Colorado Trail – ’08

With limited funds available, I couldn’t afford 4 months on one of the really long trails, so I settled on the Colorado Trail in ’08.

Clocking in just under 500 miles, this trail is a well maintained gem that traverses some amazing Colorado mountains. The CT shares some routes with the CDT, so I felt like I was on a reunion tour at times. I started outside of Denver and meandered to Durango, where I was rewarded for my efforts with a free Colorado Trail Nut Brown Ale from the pub!

Totally worth it.

6 Replies to “Colorado Trail – ’08”

  1. I am a 67 year old teacher form Vero beach FL. (elev. 23′). I have done four hikes averaging abjout 50 miles on A.T. in Georgia. So I have a tab bit of experience. I waned to do a thru hike of some kind to see if I have what it takes to do a thru hike on the AT. So I decided on the CT because I could manage it and still be back in time for school and it’ 500 miles which schould test me. I am on CT trail journals. Anyway my basic four weighs 6 lbs. 12 oz. I think my pack will be about 13 lbs. 8 oz. and with food and water around 18 or 19 lbs. I am thinking about carrying a golite umbrella and I use hiking sticks. What are your thoughts on this and the fact that I have Maramont Rain Jacket and pants that weigh 27 oz.? How do you handle your food situation as I noticed you don’t carry a stove. How many calories do you eat per day? Right now I am doing 6,6 and 12 mile hikes with full pack once a week however it is on flat ground. I average about 3 mi. per hour. I would assume this will go down to 2 mi. per hr. on the trail. How consistent is cell phone reception as I would like to record my trip on CT. I realize everyone is different however your thoughts or any ideas on the trip would be appreciated. Curt Thornton (Harley)

  2. Carrying an umbrella is a great idea, and I always hike with one for both rain and sun protection. I’ve met hikers who rig up hands-free systems for their umbrella, allowing them to still use poles, but it seems like the wind often interferes and they resort to stashing their poles away and holding the umbrella in a free hand. Once you’re out on trail, you’ll develop a system that works best for you.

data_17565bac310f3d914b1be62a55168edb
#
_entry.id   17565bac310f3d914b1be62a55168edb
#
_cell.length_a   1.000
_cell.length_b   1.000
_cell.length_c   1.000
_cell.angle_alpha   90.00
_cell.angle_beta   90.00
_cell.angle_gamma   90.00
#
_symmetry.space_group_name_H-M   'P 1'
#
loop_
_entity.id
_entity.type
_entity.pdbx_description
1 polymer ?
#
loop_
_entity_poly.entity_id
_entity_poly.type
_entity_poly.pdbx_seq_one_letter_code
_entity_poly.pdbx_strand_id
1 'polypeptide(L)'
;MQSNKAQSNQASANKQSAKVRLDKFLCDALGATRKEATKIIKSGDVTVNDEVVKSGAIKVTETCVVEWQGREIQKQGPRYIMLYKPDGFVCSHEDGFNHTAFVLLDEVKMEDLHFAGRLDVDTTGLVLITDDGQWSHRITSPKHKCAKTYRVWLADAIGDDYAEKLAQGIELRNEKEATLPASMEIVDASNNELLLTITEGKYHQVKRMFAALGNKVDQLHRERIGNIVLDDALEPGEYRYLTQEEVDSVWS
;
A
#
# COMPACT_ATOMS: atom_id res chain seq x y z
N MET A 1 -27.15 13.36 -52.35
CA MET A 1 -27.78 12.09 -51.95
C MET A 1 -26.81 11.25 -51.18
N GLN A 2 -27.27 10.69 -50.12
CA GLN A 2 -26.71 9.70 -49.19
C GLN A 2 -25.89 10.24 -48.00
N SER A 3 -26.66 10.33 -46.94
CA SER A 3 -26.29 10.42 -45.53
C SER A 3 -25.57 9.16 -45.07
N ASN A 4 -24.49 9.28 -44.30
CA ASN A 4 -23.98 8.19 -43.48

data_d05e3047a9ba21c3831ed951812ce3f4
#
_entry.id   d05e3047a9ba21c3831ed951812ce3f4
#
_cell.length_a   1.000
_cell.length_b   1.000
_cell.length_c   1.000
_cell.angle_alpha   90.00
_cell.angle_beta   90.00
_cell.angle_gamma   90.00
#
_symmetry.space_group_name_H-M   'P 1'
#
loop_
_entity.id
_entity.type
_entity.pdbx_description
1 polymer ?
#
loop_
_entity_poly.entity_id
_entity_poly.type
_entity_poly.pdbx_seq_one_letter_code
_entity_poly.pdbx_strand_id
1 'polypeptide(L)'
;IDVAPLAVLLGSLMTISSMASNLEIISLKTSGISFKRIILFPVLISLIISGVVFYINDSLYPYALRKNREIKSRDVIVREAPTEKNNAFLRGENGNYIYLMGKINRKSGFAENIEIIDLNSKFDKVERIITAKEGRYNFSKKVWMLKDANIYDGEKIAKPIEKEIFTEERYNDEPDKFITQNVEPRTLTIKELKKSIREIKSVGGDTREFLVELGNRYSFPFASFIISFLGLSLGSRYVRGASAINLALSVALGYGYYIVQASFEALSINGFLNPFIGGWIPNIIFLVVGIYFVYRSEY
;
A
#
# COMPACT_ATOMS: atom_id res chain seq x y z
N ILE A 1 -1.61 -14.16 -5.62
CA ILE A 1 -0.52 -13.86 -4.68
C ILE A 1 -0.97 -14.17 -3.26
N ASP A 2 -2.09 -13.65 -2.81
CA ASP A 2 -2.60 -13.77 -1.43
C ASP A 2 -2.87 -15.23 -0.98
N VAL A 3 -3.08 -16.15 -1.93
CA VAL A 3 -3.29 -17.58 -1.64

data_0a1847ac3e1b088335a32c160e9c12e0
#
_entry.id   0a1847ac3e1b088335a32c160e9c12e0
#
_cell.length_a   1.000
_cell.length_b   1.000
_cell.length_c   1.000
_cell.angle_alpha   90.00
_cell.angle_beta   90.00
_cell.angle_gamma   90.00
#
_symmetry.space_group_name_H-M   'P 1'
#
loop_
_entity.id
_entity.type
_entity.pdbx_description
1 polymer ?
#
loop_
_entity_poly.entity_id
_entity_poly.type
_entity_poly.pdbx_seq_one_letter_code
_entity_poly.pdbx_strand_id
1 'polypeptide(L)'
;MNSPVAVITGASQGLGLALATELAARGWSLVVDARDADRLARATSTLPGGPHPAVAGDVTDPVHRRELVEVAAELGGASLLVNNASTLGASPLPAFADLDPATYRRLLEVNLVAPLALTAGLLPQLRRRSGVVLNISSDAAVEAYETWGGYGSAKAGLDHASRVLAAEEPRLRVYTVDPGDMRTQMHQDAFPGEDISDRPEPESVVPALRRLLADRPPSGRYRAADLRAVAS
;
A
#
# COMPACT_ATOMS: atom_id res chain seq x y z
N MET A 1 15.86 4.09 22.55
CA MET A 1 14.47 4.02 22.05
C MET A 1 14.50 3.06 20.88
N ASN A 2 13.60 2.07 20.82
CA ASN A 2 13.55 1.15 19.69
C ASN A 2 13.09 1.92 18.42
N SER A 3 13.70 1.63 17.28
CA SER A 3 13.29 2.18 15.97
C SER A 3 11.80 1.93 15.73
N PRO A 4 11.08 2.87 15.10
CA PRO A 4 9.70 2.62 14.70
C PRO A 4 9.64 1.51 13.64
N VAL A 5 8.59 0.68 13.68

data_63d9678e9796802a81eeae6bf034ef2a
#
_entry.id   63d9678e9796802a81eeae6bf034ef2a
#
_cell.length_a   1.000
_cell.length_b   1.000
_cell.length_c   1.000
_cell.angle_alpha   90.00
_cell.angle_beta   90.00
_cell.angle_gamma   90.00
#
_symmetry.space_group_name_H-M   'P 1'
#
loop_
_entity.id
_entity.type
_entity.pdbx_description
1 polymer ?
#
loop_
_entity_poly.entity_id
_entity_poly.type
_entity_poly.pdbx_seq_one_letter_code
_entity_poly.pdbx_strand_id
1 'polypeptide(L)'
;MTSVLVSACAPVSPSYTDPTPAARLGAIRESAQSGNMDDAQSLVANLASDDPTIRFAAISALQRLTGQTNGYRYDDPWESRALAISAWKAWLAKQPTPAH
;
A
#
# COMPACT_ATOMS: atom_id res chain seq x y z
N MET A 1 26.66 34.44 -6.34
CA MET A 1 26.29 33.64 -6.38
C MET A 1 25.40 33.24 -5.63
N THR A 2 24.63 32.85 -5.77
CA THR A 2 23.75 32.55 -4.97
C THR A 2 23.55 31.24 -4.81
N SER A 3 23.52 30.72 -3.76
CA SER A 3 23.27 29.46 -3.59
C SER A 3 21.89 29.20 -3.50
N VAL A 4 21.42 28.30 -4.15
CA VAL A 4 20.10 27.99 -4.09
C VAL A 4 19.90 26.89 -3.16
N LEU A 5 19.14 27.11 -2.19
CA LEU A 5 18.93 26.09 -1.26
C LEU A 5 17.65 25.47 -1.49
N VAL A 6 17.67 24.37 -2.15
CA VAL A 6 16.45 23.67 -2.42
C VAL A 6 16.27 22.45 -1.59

27 ounces for a rain jacket and pants sounds like overkill. In my kit, I use a very lightweight jacket weighing under 9 ounces, and usually forgo any rain pants. I find myself sweating in them as I hike and getting my legs soaked from the inside. Wearing my rain jacket and deploying the umbrella when the skies open up works for me!

    I no longer cook my food, and instead have learned to soak it in a small plastic container for a few hours. Dehydrated foods like beans, lentils and noodles rehydrate well, and I like not having to fuss with cooking. My 2 cup Ziplok container has a screw on lid, so I plan ahead and soak my lunch/dinner a few hours before I plan on eating, and don’t have to burden myself with a stove or cookpot. I suggest looking online for dehydrated foods, or better yet, purchase a dehydrator and do it yourself! My no-cook food is the envy of others I meet on trail, and I’ve even converted a few diehard stove users. Heck, I used to be one myself!

    I’m not sure how many calories I eat, but I average about 2 lbs of food per day. And I have no idea of cellphone reception on the Colorado Trail, as I’ve never carried one on that route!

  3. Kolby Kirk shared on his FB about your third PCT hike… indeed you are a machine! He also shared the link to your website. Since I live in Colorado, I noticed you hiked CT in ’08. I am wondering if you are planning to hike on that trail again?

  4. I’ll probably be hiking the Continental Divide Trail for a third time this year, which brings me right through Colorado. Such a fantastic area!

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